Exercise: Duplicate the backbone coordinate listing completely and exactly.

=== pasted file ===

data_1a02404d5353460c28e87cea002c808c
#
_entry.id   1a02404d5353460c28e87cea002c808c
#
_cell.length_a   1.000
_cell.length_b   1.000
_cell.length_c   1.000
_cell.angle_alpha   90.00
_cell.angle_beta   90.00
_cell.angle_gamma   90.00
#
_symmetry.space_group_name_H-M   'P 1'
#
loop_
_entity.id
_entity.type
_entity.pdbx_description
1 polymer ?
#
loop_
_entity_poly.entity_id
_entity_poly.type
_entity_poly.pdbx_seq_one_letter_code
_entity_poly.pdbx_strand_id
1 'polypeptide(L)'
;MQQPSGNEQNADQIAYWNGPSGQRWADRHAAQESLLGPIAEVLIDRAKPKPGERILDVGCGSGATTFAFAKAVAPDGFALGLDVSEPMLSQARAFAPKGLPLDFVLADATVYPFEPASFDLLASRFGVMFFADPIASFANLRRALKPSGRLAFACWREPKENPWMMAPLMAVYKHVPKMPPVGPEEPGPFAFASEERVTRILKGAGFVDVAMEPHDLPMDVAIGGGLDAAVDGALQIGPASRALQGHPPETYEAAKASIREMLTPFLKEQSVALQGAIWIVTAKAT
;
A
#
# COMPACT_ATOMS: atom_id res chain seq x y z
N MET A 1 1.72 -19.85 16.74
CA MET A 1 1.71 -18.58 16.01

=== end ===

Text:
data_1a02404d5353460c28e87cea002c808c
#
_entry.id   1a02404d5353460c28e87cea002c808c
#
_cell.length_a   1.000
_cell.length_b   1.000
_cell.length_c   1.000
_cell.angle_alpha   90.00
_cell.angle_beta   90.00
_cell.angle_gamma   90.00
#
_symmetry.space_group_name_H-M   'P 1'
#
loop_
_entity.id
_entity.type
_entity.pdbx_description
1 polymer ?
#
loop_
_entity_poly.entity_id
_entity_poly.type
_entity_poly.pdbx_seq_one_letter_code
_entity_poly.pdbx_strand_id
1 'polypeptide(L)'
;MQQPSGNEQNADQIAYWNGPSGQRWADRHAAQESLLGPIAEVLIDRAKPKPGERILDVGCGSGATTFAFAKAVAPDGFALGLDVSEPMLSQARAFAPKGLPLDFVLADATVYPFEPASFDLLASRFGVMFFADPIASFANLRRALKPSGRLAFACWREPKENPWMMAPLMAVYKHVPKMPPVGPEEPGPFAFASEERVTRILKGAGFVDVAMEPHDLPMDVAIGGGLDAAVDGALQIGPASRALQGHPPETYEAAKASIREMLTPFLKEQSVALQGAIWIVTAKAT
;
A
#
# COMPACT_ATOMS: atom_id res chain seq x y z
N MET A 1 1.72 -19.85 16.74
CA MET A 1 1.71 -18.58 16.01